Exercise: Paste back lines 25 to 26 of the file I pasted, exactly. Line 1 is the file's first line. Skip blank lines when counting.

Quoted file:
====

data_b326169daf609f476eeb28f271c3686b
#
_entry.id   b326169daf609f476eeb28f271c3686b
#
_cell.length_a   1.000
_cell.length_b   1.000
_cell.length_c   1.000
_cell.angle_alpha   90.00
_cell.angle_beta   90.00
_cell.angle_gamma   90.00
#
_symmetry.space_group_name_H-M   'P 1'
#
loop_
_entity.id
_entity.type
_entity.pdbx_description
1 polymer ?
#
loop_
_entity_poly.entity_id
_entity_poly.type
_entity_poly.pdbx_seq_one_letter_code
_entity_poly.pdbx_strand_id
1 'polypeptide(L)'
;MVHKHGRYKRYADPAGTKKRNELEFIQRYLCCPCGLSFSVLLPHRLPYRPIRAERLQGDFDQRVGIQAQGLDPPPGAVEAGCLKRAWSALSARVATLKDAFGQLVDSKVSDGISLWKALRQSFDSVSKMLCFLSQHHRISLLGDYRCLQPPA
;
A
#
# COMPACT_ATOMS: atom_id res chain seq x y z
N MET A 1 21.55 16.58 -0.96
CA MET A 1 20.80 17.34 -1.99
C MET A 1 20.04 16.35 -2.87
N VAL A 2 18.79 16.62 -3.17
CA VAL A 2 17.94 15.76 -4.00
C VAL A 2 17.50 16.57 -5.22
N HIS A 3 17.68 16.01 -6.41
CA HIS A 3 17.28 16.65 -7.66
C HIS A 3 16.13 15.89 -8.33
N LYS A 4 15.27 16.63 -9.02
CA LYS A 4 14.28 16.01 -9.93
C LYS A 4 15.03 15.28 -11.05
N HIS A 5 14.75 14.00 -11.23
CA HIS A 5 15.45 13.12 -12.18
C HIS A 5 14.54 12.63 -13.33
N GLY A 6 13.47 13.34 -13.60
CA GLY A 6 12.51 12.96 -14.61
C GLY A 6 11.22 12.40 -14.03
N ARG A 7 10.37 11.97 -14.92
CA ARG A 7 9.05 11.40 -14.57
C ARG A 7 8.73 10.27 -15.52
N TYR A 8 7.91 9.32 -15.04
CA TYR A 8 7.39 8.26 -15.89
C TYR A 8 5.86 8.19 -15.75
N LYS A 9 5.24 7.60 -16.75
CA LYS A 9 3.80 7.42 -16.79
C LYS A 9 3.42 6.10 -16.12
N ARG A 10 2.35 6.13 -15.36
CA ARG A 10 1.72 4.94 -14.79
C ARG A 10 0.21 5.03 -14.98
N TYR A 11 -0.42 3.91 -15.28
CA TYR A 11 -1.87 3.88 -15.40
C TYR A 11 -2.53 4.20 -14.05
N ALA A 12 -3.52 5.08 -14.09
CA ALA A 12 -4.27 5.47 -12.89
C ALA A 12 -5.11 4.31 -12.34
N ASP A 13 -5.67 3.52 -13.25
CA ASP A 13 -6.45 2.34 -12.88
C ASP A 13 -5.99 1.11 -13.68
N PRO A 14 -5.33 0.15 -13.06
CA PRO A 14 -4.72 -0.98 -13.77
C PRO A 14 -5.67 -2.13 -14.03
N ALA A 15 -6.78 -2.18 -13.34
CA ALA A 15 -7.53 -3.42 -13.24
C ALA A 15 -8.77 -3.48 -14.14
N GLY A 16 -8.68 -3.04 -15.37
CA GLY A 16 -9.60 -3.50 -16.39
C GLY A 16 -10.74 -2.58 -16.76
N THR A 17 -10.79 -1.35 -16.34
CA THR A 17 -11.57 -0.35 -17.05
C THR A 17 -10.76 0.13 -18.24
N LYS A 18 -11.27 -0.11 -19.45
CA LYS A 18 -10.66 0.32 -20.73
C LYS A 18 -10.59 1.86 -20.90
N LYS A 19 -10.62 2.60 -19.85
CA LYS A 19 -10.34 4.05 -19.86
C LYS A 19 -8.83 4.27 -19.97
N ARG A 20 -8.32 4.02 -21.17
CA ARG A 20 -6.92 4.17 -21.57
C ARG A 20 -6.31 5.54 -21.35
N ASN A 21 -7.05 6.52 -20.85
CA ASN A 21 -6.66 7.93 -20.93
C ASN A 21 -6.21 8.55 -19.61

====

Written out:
1 'polypeptide(L)'
;MVHKHGRYKRYADPAGTKKRNELEFIQRYLCCPCGLSFSVLLPHRLPYRPIRAERLQGDFDQRVGIQAQGLDPPPGAVEAGCLKRAWSALSARVATLKDAFGQLVDSKVSDGISLWKALRQSFDSVSKMLCFLSQHHRISLLGDYRCLQPPA